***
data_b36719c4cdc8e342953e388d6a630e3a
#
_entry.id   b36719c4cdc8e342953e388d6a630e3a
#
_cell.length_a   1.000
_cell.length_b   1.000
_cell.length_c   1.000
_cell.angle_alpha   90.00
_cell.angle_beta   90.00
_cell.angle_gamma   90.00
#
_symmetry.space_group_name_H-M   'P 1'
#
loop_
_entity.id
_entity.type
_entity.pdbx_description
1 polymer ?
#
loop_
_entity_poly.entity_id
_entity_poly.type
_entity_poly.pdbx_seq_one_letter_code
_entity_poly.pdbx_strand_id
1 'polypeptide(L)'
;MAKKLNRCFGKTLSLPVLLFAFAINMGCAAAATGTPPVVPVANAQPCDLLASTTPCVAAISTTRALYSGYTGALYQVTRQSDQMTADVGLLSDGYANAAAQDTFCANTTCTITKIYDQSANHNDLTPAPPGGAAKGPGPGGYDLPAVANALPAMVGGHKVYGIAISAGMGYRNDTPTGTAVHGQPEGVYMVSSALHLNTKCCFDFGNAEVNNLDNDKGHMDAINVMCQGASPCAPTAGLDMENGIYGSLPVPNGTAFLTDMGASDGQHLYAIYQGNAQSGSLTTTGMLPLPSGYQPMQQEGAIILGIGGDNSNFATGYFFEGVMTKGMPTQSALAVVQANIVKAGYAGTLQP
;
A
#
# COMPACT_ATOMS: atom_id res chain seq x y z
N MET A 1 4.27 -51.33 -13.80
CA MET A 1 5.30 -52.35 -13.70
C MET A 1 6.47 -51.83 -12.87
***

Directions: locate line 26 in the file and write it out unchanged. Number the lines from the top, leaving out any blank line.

;MAKKLNRCFGKTLSLPVLLFAFAINMGCAAAATGTPPVVPVANAQPCDLLASTTPCVAAISTTRALYSGYTGALYQVTRQSDQMTADVGLLSDGYANAAAQDTFCANTTCTITKIYDQSANHNDLTPAPPGGAAKGPGPGGYDLPAVANALPAMVGGHKVYGIAISAGMGYRNDTPTGTAVHGQPEGVYMVSSALHLNTKCCFDFGNAEVNNLDNDKGHMDAINVMCQGASPCAPTAGLDMENGIYGSLPVPNGTAFLTDMGASDGQHLYAIYQGNAQSGSLTTTGMLPLPSGYQPMQQEGAIILGIGGDNSNFATGYFFEGVMTKGMPTQSALAVVQANIVKAGYAGTLQP